(The 3rd in a series on the philosophy and principles underlying KosherFit)
What does kosher really mean? What are the health benefits of a kosher diet? Do vitamins and supplements have to be kosher? Is there such a thing as a kosher fitness? Does it require the blessing of a rabbi?
Most people don’t know what kosher means. Those who “keep kosher” for religious reasons typically check for a hechsher (kosher agency certification). Those who aren't frum, think that the definition of kosher is either 1) blessed by a rabbi, or 2) healthier, tastier, or because of food restrictions, such as allergies or vegetarianism.
None of the above provides a kosher definition. And it certainly doesn’t answer the question of what kosher has to do with fitness.
Kosher is one of the hottest trends in food. In the U.S. (as of 2015):
Who is driving this market? Jews make up approximately 2% of the U.S. population, and less than 20 percent of Jews keep kosher. There are roughly 35 million non-Jewish consumers of kosher food. Clearly, the majority of consumers are buying kosher for completely non-religious reasons. Among those reasons (according to a 2014 Mintel survey):
Of course, there is nothing particularly healthy about OU-certified candy. And certainly, some kosher-aisle staples have become cross-over hits—like when when Lil’ Kim rapped about Moscato wine in 2005, and Bartenura kosher wine became an unexpected favorite for hip hop musicians and their fans.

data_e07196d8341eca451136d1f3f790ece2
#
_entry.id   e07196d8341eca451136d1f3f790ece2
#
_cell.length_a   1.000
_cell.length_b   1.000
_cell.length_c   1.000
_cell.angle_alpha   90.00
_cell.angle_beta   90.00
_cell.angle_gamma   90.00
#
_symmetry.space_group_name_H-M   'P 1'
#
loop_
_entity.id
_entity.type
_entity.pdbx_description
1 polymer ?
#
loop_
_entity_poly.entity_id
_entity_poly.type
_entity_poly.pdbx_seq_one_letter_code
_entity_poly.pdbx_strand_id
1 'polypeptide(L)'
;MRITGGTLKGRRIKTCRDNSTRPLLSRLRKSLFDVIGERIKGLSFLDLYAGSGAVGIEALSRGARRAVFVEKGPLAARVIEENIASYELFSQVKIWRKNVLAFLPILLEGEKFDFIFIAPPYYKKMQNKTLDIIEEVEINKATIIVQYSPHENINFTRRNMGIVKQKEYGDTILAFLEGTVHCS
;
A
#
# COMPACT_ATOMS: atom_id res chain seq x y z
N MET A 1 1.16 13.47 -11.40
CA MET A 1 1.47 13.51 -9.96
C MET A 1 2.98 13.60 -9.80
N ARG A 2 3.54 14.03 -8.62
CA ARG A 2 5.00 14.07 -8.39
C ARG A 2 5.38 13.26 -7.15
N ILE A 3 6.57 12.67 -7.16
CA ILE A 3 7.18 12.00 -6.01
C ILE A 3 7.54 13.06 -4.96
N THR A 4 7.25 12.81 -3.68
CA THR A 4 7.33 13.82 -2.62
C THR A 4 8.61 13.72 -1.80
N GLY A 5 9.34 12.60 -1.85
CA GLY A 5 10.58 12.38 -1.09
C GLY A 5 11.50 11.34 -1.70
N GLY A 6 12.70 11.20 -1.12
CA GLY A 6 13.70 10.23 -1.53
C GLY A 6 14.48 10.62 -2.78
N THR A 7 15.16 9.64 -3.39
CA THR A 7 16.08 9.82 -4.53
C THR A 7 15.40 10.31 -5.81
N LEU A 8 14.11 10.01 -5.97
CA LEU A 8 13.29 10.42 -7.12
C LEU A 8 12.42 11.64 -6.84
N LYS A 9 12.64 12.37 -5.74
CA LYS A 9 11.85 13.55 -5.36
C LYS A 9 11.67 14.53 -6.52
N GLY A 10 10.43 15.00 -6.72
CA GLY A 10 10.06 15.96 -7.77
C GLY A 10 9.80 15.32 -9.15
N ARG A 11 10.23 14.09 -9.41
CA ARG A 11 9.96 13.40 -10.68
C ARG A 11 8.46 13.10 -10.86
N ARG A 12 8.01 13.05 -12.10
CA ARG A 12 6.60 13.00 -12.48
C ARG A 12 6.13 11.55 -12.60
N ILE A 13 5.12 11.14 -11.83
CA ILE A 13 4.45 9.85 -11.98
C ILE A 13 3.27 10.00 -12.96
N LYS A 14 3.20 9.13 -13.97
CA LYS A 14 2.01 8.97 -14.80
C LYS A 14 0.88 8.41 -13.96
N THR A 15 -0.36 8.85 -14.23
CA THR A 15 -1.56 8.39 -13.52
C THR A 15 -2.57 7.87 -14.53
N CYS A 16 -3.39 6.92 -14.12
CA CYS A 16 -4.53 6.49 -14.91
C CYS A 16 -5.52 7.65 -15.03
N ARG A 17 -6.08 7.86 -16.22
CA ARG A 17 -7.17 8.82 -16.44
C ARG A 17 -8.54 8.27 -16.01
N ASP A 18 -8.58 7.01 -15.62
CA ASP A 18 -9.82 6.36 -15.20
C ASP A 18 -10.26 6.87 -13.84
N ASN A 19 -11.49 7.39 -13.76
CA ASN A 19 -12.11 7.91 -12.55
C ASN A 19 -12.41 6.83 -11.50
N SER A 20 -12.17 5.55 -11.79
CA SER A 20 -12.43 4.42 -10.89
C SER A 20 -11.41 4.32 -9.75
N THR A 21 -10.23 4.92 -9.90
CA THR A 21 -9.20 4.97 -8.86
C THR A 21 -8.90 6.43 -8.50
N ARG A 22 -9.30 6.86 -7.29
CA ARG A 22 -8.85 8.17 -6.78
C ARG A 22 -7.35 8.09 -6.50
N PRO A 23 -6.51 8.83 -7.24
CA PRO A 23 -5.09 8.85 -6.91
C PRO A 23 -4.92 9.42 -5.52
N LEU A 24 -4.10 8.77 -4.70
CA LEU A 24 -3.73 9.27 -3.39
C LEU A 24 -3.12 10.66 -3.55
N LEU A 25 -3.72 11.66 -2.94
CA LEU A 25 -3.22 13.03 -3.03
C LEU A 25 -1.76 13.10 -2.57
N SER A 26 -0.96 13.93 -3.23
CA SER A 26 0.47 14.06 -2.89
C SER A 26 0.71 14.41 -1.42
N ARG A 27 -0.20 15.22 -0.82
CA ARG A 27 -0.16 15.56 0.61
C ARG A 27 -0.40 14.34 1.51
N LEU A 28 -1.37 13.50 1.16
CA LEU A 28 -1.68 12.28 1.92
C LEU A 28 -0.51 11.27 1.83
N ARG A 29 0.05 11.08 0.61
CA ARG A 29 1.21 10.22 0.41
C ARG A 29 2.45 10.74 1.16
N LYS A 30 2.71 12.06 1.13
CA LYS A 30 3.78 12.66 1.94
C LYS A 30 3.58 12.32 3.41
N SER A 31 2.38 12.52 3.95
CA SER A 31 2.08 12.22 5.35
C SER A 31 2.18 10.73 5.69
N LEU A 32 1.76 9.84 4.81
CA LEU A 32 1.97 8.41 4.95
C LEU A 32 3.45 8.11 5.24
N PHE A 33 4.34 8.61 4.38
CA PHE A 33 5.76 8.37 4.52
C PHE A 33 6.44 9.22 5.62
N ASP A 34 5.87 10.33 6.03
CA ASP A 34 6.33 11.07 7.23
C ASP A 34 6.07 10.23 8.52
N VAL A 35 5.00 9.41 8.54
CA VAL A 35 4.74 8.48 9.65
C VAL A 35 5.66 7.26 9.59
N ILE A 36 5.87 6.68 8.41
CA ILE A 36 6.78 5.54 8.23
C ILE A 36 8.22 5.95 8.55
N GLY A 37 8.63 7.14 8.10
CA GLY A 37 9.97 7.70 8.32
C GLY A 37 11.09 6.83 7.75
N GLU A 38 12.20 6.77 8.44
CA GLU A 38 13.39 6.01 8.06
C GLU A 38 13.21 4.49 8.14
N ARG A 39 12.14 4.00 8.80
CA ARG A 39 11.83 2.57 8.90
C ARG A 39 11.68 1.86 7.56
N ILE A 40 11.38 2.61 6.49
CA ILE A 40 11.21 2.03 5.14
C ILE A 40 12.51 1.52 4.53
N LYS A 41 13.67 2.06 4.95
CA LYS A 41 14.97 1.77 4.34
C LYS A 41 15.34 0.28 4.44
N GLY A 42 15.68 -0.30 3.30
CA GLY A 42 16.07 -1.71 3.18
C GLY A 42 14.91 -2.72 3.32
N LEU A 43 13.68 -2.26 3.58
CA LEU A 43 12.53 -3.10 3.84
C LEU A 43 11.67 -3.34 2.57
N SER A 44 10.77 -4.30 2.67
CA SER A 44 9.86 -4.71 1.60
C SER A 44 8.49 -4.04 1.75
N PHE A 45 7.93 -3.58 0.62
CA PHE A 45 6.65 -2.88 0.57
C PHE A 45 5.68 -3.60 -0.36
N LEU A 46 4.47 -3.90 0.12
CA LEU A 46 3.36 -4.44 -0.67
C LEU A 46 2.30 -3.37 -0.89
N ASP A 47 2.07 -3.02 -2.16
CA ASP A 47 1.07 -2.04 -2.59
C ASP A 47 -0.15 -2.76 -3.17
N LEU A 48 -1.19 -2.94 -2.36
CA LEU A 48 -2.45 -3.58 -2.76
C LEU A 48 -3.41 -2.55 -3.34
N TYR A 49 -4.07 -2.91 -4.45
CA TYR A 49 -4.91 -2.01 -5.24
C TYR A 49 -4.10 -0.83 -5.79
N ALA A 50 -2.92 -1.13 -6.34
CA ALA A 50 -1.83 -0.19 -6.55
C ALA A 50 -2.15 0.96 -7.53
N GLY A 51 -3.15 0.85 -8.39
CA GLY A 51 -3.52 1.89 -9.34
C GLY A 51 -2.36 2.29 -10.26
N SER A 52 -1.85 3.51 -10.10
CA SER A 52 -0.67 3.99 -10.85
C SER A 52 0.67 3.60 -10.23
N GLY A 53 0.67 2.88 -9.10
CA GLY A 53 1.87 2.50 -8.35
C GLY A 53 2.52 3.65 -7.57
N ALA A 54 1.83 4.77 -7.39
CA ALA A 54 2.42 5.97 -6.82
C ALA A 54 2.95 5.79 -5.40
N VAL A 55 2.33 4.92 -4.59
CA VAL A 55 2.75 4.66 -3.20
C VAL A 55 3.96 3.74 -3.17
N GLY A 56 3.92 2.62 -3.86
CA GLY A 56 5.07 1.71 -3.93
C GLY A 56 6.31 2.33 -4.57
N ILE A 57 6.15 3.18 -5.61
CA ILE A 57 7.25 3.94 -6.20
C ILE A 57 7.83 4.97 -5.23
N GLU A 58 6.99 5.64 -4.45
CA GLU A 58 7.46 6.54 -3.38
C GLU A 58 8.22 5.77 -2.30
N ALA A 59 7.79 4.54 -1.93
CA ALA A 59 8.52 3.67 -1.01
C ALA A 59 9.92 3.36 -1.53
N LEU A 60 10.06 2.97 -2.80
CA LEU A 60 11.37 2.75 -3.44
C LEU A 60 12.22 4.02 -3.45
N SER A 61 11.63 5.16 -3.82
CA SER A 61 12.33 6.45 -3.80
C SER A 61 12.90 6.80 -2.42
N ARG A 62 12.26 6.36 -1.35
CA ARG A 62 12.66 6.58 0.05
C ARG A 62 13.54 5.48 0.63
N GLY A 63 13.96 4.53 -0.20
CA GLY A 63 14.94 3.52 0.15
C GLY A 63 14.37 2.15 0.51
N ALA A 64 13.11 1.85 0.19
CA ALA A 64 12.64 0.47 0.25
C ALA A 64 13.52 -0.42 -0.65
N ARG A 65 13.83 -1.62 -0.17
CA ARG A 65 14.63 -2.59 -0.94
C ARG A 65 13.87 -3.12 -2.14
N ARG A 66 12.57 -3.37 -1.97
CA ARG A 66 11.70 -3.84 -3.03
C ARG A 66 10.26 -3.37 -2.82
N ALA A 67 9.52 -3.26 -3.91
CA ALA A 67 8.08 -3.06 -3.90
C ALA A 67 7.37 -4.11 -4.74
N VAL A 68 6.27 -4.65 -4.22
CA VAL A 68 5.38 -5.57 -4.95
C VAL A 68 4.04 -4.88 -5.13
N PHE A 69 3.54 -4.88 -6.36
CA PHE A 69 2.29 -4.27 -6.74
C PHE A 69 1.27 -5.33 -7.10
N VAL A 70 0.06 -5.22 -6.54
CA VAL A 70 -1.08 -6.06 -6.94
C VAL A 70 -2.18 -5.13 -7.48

But is there something deeper here than a food fad based upon misinformation and lyrics of questionable intent?
Kosher (or more properly, kashrus) is a system of Jewish religious precepts based upon one verse in Tanach (Bible), extensive discussion in the Talmud, and literally thousands of decisions by Rabbinic authorities over the last 2,000 years and continuing today.
The most literal definition of kosher is fit or appropriate. The term's first and only appearance in the Tanach is in Megillas Esther (8:4), where Esther asks King Achashverosh for permission to rescind Haman’s decree, saying, "…if I have found favor in the king’s eyes, and the matter is kasher before him [then let Haman’s order be rescinded]."
In the Talmud, kosher applies to many different situations besides dietary regulation, including lineage (Kesubos 13b), marital status (Kesubos 23b), the validity of a sukkah (Maseches Sukkah), and an alley's eiruv (Eiruvin 1:2).
However, it is with regard to food that most people are familiar with the term (excluding modern colloquial usage meaning genuine, legitimate, or as slang for cool or chill). In kashrus, there are three key elements:
Ingredients are also divided into three categories:
Meat includes all kosher animals and fowl—those that have split hooves and chew their cud—slaughtered in the prescribed manner by a schochet (ritual slaughterer). Examples of kosher animals are bulls, cows, sheep, lambs, and goats. If an animal species fulfills only one of above conditions (e.g., a pig has split hooves but does not chew its cud, or a camel—which chews the cud, but does not have split hooves), then its meat is not kosher. Some fowl may not be eaten, including the eagle, owl, swan, pelican, vulture, and stork. Traditionally kosher birds include goose, duck, chicken, and turkey. Fleishig also includes derivatives from animals and fowl (excluding eggs and milk).